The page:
Two other ACAP-listed species are known to breed on the island: Northern Giant Petrel Macronectes halli and White-chinned Petrel Procellaria aequinoctialis.  Population estimates and trends appear lacking for them (click here).

White-capped Albatrosses in the air above their breeding colony on Disappointment

Photograph by Paul Sagar

 The yacht Tiama shelters below breeding White-capped Albatrosses in 2008

Photograph by Paul Sagar

Disappointment Island has a tragic history as its name suggests.  Two shipwrecks on the island or close by over a century ago led to the loss of life and parties being marooned in the island group for up to 18 months.  Unlike the main Auckland Island, Disappointment has remained free of introduced rodents and other mammals – and seemingly alien plants - despite the shipwrecks.

With thanks to Barry Baker, Pete McClelland and Paul Sagar for information and photographs.

Selected Literature:

Baker, G.B., Double, M.C., Gales, R., Tuck, G.N., Abbott, C.,L., Ryan, P.G., Petersen, S.L., Robertson, C.J R. & Alderman, R. 2007.  A global assessment of the impact of fisheries-related mortality on Shy and White-capped Albatrosses: conservation implications.  Biological Conservation 137: 319-333.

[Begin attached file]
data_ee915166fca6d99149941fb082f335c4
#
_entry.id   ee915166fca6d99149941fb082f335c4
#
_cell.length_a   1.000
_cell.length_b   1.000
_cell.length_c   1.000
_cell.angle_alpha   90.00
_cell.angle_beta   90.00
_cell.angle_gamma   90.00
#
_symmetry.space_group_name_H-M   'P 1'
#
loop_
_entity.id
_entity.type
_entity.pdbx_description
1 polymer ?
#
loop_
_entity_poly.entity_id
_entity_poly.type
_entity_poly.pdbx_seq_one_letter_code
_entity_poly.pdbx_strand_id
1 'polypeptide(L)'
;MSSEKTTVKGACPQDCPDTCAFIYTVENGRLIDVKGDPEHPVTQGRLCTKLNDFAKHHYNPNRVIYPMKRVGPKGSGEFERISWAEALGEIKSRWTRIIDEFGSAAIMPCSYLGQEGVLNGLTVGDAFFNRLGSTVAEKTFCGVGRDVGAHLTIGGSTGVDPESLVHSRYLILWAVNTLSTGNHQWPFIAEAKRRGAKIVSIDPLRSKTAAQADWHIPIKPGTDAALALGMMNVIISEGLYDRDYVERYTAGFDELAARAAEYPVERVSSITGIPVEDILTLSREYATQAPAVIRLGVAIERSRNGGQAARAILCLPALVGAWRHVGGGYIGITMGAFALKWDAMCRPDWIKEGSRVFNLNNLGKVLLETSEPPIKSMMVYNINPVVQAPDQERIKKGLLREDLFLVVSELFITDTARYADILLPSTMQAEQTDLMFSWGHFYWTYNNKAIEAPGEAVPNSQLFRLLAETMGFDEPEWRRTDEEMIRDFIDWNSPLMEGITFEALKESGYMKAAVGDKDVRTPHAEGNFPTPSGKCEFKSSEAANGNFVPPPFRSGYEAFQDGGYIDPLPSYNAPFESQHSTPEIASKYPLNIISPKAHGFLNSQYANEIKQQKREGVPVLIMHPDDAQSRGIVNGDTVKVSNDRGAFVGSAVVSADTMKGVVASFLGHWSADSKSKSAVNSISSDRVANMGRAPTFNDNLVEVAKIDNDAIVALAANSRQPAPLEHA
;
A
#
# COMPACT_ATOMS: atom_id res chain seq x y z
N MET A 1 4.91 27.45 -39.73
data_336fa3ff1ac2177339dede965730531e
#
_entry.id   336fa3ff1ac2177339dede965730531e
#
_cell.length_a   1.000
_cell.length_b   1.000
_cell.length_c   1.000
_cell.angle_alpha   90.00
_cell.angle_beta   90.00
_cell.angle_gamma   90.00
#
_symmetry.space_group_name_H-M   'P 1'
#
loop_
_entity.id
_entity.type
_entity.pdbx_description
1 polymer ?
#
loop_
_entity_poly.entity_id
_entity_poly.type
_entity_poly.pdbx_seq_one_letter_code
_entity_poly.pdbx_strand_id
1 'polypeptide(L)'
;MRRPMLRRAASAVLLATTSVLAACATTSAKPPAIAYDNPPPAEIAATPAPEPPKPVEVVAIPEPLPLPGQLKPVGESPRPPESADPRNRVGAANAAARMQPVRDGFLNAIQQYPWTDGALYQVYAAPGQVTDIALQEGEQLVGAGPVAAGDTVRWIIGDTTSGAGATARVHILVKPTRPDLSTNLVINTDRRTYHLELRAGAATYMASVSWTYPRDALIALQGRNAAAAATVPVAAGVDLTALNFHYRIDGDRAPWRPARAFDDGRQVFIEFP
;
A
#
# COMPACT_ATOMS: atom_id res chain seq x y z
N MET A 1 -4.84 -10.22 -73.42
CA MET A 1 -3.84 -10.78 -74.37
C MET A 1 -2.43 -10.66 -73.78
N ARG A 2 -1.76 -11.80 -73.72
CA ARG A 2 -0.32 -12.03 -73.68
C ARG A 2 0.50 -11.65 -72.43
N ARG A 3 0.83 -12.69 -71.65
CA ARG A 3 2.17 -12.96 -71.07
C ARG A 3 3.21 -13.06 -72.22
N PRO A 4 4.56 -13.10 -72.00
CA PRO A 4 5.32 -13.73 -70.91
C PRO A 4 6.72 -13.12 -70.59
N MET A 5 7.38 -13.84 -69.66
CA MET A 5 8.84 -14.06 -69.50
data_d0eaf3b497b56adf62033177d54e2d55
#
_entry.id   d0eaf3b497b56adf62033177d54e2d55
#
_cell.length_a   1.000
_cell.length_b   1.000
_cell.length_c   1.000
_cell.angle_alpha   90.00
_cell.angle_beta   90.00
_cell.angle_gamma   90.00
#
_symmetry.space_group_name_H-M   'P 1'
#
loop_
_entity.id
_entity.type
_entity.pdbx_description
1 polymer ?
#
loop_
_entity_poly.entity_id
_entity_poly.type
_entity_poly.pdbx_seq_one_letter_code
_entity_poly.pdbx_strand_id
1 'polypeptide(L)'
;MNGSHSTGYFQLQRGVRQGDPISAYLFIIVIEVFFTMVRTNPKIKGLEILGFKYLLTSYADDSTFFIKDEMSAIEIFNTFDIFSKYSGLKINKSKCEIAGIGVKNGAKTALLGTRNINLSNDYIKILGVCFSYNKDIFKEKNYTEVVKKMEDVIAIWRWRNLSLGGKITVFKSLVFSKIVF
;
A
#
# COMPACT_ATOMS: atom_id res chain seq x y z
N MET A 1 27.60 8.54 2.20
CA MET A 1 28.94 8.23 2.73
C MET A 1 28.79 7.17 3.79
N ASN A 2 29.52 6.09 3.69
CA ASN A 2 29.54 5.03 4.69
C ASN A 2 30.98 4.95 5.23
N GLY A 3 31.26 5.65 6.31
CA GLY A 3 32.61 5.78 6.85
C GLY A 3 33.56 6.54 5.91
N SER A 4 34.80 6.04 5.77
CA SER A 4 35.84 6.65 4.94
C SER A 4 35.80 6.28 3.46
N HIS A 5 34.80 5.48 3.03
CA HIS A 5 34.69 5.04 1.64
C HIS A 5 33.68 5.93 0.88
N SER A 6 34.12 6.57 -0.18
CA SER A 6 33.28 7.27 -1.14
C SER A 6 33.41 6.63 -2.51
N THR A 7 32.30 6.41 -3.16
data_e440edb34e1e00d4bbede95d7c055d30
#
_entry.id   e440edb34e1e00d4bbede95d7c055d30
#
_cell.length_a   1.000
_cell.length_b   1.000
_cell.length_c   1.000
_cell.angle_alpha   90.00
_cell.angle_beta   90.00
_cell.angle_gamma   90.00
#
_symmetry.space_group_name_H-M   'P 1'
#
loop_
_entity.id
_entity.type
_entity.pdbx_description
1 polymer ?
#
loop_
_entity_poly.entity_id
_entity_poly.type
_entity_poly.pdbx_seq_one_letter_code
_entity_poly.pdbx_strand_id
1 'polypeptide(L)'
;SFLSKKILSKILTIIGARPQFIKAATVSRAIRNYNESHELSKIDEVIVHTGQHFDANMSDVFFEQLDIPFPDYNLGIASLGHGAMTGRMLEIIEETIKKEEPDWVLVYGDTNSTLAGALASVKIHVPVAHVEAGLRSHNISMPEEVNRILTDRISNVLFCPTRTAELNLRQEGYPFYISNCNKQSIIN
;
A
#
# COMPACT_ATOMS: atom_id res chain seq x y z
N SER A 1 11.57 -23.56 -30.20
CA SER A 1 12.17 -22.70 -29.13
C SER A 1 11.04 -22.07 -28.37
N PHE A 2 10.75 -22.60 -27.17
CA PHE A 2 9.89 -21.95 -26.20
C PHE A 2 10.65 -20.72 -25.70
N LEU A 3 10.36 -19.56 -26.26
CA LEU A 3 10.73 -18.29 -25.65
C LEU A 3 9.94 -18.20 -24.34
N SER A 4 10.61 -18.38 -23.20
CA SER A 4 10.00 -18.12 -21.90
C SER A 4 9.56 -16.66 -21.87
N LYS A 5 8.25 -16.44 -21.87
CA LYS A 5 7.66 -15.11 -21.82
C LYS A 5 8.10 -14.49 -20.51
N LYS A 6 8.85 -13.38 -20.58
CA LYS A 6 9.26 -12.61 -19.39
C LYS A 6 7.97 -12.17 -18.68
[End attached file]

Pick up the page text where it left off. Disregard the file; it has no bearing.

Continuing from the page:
Baker, G.B., Jensz, K. & Cunningham, R. 2009.  Data collection of demographic, distributional and trophic information on the White-capped Albatross to allow estimation of effects of fishing on population viability ― 2008 Field Season.  Report prepared for the Ministry of Fisheries PRO2006-01H.  [Kettering]: Latitude 42 Environmental Consultants Pty Ltd.  14 pp.

Baker, G.B., Jensz, K. & Cunningham, R. 2010.  Data collection of demographic, distributional and trophic information on the White-capped Albatross to allow estimation of effects of fishing on population viability ― 2009 Field Season.  Report prepared for the Ministry of Fisheries PRO2006-01I  [Kettering]: Latitude 42 Environmental Consultants Pty Ltd.  13 pp.

Baker, G.B., Jensz, K. & Cunningham, R. 2013.  White-capped Albatross Population Estimate — 2011/12 and 2012/13 Final Report.  Report prepared for Department of Conservation Contract 4431 & Project POP2012-05.  [Kettering]: Latitude 42 Environmental Consultants Pty Ltd.  22 pp.

Department of Conservation 1998.  Conservation Management Strategy Subantarctic Islands 1998-2008.  Southland Conservancy Conservation Management Planning Series No. 10.  Wellington: Department of Conservation.  113 pp.

Department of Conservation 2006.  Marine Protection for the New Zealand Subantarctic Islands: a Background Resource Document & CD ROM.  Wellington: Department of Conservation.  48 pp.

Eden, A.W. 1955.  Islands of Despair.  Being an Account of a Survey Expedition to the sub-Antarctic Islands of New Zealand.  London: Andrew Melrose.  212 pp.